Macbeth Scene Analysis’ (Act 1)


Setting: a camp near Forres

Characters in the scene and Character development:

  1. Duncan – The King of Scotland
  2. Malcom – Duncan’s older son
  3. Donalbain – Duncan’s younger son
  4. Captain – The Captain the Duncans army
  5. Lenox and Rosse – Noble men

In this scene, Macbeth taking Macdonwald as prisoner is described. “unseemed him fro, the nave to th’ chops”. This quote describes Macbeth putting his sword in Macdonwald and “unseeming him” so dragging his sword from the bottom of his body to his mouth.

Macbeth is courageous, brave, an action taker and loyal. Macdonwald was a traitor as he was aligned with Norway. The Norwegians and the Scots have a rivalry due to the proximity of their countries as seen below.

Image result for scotland and norway ancient rivalry
Norway’s proximity to Scotland

The Captain comes into the room in so much blood he can hardly be recognised. The captain describes the state of the battle against Norway and Scotland. Norwegians are invading and there are two Scottish rebels who have aligned themselves with Norwegians. These people are Macdonwald and the Thane of Cawdor. There have been two extremely brave Scottish noble men (Macbeth who is the Thane of Glamis and Banquo).

The second half of the scene is when The Thane of Ross arrives and talks about how Macbeth defeated the Norwegian King who is begging for a truce. Duncan then says the the traitor, Thane of Cawdor must die and that Macbeth will take his title and become the Thane Of Cawdor.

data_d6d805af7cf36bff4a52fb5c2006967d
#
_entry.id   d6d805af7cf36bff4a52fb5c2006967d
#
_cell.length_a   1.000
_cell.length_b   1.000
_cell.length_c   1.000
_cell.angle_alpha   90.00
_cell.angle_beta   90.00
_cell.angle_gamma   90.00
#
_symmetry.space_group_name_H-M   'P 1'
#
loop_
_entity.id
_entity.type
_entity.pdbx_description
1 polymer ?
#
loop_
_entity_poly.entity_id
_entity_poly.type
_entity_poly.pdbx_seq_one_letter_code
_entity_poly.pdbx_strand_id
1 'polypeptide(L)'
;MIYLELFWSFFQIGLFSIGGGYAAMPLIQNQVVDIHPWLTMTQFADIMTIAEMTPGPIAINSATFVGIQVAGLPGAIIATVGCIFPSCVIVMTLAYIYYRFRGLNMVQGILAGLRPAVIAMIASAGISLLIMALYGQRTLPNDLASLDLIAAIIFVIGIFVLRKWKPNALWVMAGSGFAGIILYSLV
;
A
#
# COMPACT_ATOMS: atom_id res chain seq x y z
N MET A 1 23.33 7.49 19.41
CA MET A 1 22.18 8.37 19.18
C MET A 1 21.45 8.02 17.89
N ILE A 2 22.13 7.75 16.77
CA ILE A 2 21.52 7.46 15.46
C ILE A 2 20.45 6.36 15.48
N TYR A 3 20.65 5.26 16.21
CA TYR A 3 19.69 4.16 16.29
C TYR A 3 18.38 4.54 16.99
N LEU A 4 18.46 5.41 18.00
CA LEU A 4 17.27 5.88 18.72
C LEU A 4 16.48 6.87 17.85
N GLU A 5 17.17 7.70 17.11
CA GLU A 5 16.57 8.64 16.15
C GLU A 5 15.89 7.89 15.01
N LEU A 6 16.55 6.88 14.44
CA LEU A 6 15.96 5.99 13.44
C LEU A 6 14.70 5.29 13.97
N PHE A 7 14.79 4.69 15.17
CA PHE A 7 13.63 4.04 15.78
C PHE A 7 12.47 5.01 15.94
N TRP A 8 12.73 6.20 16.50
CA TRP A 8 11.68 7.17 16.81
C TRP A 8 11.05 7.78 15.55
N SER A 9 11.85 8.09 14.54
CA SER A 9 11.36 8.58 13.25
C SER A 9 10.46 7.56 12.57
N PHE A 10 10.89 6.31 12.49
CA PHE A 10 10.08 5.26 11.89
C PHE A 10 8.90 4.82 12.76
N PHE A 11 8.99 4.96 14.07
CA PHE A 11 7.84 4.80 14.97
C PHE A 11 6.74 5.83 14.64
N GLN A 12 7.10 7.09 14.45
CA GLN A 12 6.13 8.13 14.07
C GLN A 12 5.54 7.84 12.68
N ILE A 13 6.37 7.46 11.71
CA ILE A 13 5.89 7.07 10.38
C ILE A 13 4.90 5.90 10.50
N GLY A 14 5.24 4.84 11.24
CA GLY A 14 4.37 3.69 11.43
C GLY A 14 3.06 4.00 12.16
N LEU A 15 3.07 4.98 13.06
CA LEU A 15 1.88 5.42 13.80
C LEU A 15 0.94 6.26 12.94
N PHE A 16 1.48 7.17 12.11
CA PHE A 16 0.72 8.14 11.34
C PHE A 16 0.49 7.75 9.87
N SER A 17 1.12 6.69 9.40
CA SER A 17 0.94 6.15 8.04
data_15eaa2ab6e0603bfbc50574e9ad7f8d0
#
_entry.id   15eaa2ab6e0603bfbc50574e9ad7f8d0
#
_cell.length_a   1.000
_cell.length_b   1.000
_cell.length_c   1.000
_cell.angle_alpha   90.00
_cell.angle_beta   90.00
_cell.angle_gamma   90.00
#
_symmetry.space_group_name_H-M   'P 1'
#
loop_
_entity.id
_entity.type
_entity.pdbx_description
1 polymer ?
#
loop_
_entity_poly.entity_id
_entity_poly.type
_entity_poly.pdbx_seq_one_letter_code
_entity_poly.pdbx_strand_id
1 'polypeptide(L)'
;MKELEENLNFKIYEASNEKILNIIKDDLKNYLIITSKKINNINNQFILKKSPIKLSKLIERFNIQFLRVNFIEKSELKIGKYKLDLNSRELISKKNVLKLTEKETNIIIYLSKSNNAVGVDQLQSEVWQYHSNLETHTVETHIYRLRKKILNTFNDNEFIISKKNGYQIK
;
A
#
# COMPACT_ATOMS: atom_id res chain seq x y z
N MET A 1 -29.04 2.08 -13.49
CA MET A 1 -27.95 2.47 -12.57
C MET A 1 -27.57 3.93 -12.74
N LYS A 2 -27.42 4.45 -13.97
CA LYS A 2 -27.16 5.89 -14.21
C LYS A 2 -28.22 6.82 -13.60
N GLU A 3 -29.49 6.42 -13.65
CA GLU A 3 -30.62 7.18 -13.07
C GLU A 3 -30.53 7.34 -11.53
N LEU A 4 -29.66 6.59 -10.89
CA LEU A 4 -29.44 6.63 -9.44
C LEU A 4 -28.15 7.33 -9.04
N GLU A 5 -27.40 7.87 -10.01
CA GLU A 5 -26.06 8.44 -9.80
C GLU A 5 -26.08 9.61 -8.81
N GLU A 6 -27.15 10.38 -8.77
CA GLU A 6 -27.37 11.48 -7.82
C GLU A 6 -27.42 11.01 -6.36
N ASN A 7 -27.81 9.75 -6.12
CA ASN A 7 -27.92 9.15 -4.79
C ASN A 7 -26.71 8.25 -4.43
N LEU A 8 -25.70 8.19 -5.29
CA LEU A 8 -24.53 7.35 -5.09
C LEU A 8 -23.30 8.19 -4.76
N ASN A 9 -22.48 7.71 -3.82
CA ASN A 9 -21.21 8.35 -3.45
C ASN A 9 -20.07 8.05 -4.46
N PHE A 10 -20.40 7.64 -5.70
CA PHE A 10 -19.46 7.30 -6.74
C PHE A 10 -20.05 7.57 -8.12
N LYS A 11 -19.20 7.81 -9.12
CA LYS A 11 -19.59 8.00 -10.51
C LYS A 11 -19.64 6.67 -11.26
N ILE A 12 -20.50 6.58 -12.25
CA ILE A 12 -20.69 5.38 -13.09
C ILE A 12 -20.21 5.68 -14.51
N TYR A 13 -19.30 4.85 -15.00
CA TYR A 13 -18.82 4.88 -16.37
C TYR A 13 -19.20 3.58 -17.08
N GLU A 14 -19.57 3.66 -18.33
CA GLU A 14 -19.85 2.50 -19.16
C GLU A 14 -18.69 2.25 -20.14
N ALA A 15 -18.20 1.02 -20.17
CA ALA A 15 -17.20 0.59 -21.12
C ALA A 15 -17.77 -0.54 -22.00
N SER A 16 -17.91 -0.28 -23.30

QUOTE: ” As two spent swimmers, that do cling together”

This quote is showing that the battle was at a standstill and that they were even, as two spent swimmers are drowning each other and dragging each other down.


Setting : a Heath

Image result for a heath
Example of a Heath.

Characters in the Scene :

  1. Duncan – King of Scotland
  2. Witches – 1,2 and 3
  3. Macbeth – A general in the Kings army (Thane of Glamis)
  4. Banquo – A general
  5. Rosse – Scottish nobleman
  6. Angus – Scottish nobleman

The witches have reappeared in the scene after taking revenge. They run into Macbeth and Banquo as they are making their way from the battlefield. The witches make three prophecies. The first and second prophecies say that Macbeth will be given the role of Thane of Cawdor, and then the King. The last prophecy says that Banquo will be the father to future kings, though he himself will not be ruling Scotland. “Your children shall be kings.”

Then the witches disappear. Ross and Angus show up and confirm the news of the witches first prophecy, that Macbeth is now the Thane Of Cawdor. Macbeth is confused and he ponders on whether he will full upon the crown or whether he will have to kill or fight for the title.

QUOTE: So foul and fair a day I have not seen.

This oxymoron was used at the very start of the play as well by the witches. This shows that Macbeth is already under the powers of the witches, had not even met them before. It leaves the audience wondering and their thoughts being provoked.